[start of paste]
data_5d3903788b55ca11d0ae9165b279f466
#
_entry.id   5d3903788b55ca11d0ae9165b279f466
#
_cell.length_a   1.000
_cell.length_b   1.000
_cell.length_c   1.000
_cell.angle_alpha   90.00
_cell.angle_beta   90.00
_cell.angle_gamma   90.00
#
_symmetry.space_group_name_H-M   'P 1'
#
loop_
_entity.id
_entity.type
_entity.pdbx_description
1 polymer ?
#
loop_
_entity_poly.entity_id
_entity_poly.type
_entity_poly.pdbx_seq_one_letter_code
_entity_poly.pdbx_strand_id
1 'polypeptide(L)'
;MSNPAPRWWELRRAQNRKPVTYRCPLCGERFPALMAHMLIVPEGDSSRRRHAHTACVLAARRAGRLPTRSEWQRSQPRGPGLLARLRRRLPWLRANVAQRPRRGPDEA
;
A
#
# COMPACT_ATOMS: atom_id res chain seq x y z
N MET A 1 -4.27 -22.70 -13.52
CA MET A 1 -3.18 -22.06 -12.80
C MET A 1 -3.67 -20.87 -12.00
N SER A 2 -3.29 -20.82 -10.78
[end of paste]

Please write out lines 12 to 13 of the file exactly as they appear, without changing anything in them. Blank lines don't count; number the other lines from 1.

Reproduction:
_symmetry.space_group_name_H-M   'P 1'
#